Excerpt from the government of Ontario’s ‘Newsroom’
Quality Brand Products Corporation has been convicted on 24 counts of failing to obey orders to pay wages. The orders amounted to about $32,000 and the wages owed varied between about $100 to $4,500.
The company, which operated at 82 Akron Road, Unit 1 in Toronto, failed to comply with orders to pay wages issued between April 2014 and February 2016. The orders were issued by an employment standards officer under Ontario’s Employment Standards Act.
Under the ESA, if an employment standards officer finds that an employer owes wages to an employee, the officer may order the employer to pay the amount owed. A person who contravenes the ESA or its regulations, or fails to comply with an order under the act, is guilty of an offence.
After a trial in Toronto court, Justice of the Peace Mohammed Brihmi found the company guilty on March 7, 2017 and imposed a fine totaling $72,000. All wages were outstanding.
The court also imposed a 25-per-cent victim fine surcharge as required by the Provincial Offences Act. The surcharge is credited to a special provincial government fund to assist victims of crime.
An individual convicted under the ESA may be fined up to $50,000 or imprisonment of up to 12 months, or both. A corporation can be fined up to $100,000 for a first conviction, $250,000 for a second conviction and $500,000 for a third or more convictions.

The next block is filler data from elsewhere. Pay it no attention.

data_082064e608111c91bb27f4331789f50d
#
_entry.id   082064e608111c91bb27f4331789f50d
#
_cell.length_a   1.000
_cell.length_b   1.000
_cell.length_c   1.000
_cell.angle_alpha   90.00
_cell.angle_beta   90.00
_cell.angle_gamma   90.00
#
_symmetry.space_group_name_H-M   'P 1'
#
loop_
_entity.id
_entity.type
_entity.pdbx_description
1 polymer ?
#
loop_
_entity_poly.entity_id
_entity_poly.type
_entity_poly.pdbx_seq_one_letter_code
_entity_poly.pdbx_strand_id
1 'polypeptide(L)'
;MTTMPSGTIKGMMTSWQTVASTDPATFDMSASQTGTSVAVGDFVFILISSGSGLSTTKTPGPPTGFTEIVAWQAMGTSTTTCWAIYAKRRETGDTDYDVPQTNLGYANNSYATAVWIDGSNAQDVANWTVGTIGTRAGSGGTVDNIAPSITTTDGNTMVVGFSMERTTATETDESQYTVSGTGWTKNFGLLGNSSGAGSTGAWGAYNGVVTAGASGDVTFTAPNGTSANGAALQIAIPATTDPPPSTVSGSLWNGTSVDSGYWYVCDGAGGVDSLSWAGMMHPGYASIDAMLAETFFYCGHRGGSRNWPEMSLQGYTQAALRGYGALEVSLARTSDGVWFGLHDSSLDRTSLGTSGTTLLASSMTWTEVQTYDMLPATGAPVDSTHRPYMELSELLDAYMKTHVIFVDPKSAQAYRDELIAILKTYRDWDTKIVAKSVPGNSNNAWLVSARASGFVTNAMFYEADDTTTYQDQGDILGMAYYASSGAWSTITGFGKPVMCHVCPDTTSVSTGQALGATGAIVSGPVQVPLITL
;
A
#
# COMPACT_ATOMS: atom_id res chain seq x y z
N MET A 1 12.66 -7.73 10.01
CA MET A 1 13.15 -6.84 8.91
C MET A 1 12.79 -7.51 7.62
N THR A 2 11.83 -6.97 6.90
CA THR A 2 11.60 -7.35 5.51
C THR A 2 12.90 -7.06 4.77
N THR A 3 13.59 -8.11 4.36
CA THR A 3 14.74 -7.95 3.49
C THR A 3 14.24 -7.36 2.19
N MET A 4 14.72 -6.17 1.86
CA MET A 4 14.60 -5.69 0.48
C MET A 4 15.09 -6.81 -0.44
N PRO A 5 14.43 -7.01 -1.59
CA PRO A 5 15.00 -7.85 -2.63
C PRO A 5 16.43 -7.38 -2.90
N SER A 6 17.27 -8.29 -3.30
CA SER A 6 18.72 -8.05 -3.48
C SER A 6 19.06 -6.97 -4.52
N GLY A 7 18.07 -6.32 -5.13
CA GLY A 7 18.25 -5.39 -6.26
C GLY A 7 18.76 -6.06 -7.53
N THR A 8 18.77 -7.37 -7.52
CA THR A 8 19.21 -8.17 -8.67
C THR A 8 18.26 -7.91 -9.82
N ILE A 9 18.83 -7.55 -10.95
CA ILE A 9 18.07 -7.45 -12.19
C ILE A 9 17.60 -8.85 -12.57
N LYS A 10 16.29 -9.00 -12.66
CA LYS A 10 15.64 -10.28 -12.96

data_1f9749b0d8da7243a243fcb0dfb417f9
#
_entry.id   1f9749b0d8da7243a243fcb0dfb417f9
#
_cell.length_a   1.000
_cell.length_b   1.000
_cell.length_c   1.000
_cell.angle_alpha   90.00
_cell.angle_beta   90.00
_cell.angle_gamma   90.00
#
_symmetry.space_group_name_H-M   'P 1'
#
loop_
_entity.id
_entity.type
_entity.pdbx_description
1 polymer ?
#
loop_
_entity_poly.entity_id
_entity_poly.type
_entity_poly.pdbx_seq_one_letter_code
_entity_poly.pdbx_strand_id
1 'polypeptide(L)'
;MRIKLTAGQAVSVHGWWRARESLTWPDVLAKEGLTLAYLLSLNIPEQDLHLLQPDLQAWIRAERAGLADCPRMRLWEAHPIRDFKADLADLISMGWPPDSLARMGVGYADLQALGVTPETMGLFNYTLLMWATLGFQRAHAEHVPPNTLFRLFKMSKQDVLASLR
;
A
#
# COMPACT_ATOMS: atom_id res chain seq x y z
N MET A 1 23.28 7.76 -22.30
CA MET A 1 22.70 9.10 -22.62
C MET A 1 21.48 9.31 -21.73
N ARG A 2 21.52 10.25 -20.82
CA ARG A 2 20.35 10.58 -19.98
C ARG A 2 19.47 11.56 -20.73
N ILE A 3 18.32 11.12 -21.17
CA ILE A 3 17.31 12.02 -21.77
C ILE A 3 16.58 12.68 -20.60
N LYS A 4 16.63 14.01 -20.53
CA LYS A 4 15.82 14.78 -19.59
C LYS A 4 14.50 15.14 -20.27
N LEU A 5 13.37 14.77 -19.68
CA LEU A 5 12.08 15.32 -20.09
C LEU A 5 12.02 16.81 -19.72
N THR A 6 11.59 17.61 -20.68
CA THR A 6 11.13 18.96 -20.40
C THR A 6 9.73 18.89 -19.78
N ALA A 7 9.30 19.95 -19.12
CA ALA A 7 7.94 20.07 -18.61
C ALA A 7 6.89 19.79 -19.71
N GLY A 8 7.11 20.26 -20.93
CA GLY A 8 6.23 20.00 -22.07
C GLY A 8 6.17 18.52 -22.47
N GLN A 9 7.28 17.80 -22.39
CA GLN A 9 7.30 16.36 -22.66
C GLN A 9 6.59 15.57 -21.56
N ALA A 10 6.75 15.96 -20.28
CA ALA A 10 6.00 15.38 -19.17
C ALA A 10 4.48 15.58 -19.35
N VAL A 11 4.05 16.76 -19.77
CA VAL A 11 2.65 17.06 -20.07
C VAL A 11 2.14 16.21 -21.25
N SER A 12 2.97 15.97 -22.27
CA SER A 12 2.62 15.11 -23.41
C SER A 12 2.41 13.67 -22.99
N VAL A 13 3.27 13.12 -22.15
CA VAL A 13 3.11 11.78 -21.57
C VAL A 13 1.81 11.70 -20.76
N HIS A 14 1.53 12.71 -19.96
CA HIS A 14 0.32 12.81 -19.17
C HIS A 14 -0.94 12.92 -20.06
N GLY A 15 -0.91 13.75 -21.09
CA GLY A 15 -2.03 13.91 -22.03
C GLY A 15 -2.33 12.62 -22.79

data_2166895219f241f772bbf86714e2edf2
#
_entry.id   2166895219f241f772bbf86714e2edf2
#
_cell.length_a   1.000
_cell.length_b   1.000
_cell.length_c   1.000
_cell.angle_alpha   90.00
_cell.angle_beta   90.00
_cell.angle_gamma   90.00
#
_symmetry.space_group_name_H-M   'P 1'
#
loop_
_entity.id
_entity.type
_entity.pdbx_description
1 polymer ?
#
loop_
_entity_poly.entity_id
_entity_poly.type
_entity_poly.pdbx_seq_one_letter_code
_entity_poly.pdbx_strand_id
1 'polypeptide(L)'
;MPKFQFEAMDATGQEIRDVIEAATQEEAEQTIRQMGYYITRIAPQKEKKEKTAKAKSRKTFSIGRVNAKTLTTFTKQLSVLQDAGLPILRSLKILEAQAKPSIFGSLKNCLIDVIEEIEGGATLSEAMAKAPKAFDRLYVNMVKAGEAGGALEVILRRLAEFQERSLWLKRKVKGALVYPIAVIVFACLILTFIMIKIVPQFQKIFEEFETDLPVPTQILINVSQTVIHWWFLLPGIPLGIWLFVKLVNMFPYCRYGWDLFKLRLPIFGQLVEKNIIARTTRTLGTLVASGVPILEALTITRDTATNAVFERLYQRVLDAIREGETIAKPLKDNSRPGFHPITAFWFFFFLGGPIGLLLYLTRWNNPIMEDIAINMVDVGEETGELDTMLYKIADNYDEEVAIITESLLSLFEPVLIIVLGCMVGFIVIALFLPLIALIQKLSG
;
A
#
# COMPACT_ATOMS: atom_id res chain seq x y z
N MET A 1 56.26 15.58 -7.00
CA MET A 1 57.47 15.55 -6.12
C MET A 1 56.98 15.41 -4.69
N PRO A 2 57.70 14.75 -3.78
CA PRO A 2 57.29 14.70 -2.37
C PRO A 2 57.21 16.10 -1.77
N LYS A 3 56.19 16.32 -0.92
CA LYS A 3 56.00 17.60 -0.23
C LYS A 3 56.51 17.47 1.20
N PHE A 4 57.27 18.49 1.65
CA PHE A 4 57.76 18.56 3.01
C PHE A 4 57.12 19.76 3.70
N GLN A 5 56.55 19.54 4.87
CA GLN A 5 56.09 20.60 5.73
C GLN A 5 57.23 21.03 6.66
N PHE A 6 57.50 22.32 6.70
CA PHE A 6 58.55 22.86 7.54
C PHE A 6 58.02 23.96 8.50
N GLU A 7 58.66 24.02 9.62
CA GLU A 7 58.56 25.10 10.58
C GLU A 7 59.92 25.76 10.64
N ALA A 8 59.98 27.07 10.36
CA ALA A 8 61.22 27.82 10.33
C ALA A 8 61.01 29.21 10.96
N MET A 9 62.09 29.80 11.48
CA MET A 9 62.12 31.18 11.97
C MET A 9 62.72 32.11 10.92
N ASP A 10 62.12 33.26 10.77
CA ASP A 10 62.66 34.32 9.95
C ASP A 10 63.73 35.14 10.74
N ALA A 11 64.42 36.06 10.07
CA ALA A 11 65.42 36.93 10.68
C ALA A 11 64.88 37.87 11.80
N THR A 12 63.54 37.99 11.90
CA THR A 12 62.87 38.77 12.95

The law(s) in contravention:
Quality Brand Products Corporation was found guilty of the contravention, 24 counts failing to obey orders to pay back wages owed. (totalled about $32,000) and was further fined $72,000.
The law is explicit,
Section 103, subsection (8) of the Employment Standard’s Act (ESA) states,
103 (8) “Every employer against whom an order is issued under this section shall comply with it according to its terms.”
Section 132 of the ESA states,
132 “A person who contravenes this Act or the regulations or fails to comply with an order, direction or other requirement under this Act or the regulations is guilty of an offence and on conviction is liable,
(a) if the person is an individual, to a fine of not more than $50,000 or to imprisonment for a term of not more than 12 months or to both;
(b) subject to clause (c), if the person is a corporation, to a fine of not more than $100,000; and
(c) if the person is a corporation that has previously been convicted of an offence under this Act or a predecessor to it,
(i) if the person has one previous conviction, to a fine of not more than $250,000, and
(ii) if the person has more than one previous conviction, to a fine of not more than $500,000.”
In this day and age, it still throws me to see employers failing to pay their employees. I understand that there may be mitigating circumstances BUT the employee is still to be paid.
It makes me remember the old saying, “Pay me now or pay me later.”
I wonder if the employer has changed his tune now that he/she owes over $120,000. When will it finally be over for the employees?
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